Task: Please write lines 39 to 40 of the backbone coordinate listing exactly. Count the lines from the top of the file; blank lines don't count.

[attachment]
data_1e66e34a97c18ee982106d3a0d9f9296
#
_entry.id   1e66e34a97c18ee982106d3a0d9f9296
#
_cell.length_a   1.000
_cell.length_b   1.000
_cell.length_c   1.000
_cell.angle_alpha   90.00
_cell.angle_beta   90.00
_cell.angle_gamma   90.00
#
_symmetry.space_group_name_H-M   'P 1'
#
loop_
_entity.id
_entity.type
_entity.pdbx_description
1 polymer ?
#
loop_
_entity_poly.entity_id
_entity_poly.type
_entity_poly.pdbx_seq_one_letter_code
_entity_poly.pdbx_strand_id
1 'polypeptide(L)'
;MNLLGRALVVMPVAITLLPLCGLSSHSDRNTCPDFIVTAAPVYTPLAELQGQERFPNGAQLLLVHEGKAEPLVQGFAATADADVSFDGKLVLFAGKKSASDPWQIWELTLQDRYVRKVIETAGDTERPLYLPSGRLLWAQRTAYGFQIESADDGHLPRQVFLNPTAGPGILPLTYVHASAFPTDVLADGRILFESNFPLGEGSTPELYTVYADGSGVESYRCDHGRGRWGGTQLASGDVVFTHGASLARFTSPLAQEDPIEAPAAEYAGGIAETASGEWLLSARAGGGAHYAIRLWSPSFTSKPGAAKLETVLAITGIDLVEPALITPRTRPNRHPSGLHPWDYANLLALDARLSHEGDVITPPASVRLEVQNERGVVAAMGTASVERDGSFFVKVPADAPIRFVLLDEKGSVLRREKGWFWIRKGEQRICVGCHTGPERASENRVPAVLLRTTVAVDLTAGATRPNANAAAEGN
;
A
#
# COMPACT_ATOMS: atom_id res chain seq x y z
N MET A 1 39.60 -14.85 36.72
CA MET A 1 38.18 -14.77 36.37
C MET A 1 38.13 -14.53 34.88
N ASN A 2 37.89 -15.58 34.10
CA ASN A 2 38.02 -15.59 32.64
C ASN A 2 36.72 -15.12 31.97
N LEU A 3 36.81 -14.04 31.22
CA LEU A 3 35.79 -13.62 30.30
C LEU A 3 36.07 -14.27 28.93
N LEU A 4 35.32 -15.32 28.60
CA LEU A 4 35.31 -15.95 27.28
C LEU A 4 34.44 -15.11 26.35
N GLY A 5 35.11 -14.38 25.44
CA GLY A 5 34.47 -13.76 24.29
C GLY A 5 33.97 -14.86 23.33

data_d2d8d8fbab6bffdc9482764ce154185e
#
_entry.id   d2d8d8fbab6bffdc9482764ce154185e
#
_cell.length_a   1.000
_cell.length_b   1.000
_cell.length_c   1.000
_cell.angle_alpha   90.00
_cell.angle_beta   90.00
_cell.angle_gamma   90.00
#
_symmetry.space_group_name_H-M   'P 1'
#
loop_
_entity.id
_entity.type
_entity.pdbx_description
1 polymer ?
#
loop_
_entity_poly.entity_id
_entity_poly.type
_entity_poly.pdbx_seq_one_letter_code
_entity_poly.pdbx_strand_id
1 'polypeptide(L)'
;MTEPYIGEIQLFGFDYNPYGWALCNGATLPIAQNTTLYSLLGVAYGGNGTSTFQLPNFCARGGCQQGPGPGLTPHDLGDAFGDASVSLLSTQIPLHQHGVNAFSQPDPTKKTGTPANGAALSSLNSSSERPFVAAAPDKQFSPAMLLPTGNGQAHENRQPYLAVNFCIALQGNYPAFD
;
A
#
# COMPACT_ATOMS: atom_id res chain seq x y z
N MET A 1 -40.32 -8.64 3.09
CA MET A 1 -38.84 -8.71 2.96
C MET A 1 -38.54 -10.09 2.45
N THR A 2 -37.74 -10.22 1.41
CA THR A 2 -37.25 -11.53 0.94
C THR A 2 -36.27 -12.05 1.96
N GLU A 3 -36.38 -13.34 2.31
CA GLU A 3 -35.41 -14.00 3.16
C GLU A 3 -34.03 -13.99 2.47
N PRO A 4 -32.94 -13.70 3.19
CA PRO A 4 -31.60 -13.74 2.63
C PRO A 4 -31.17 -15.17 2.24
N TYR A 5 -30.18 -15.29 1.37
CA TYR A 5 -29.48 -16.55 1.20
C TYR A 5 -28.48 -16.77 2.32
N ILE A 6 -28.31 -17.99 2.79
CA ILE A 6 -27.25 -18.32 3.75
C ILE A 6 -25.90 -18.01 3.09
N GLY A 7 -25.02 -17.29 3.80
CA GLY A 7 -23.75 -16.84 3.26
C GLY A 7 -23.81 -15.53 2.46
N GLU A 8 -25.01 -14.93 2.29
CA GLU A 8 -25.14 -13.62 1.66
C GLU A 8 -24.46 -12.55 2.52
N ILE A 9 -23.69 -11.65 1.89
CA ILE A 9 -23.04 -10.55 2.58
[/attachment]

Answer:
C LEU A 3 36.07 -14.27 28.93
N LEU A 4 35.32 -15.32 28.60